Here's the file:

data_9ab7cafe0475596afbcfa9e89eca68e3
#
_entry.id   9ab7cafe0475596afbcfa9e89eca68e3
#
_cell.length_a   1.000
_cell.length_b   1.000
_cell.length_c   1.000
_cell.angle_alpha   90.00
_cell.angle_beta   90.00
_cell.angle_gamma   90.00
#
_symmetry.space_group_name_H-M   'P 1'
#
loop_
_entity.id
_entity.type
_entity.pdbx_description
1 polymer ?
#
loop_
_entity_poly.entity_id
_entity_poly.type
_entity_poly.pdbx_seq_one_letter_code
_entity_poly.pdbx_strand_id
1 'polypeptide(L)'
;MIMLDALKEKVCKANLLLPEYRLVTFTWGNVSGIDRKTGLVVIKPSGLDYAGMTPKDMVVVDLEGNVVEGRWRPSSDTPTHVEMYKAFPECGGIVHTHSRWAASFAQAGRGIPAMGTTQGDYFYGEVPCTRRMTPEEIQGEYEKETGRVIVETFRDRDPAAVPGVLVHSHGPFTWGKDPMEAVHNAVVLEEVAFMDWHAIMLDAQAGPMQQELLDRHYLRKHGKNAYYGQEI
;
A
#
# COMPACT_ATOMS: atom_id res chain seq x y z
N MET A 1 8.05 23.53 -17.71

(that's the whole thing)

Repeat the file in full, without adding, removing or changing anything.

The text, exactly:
data_9ab7cafe0475596afbcfa9e89eca68e3
#
_entry.id   9ab7cafe0475596afbcfa9e89eca68e3
#
_cell.length_a   1.000
_cell.length_b   1.000
_cell.length_c   1.000
_cell.angle_alpha   90.00
_cell.angle_beta   90.00
_cell.angle_gamma   90.00
#
_symmetry.space_group_name_H-M   'P 1'
#
loop_
_entity.id
_entity.type
_entity.pdbx_description
1 polymer ?
#
loop_
_entity_poly.entity_id
_entity_poly.type
_entity_poly.pdbx_seq_one_letter_code
_entity_poly.pdbx_strand_id
1 'polypeptide(L)'
;MIMLDALKEKVCKANLLLPEYRLVTFTWGNVSGIDRKTGLVVIKPSGLDYAGMTPKDMVVVDLEGNVVEGRWRPSSDTPTHVEMYKAFPECGGIVHTHSRWAASFAQAGRGIPAMGTTQGDYFYGEVPCTRRMTPEEIQGEYEKETGRVIVETFRDRDPAAVPGVLVHSHGPFTWGKDPMEAVHNAVVLEEVAFMDWHAIMLDAQAGPMQQELLDRHYLRKHGKNAYYGQEI
;
A
#
# COMPACT_ATOMS: atom_id res chain seq x y z
N MET A 1 8.05 23.53 -17.71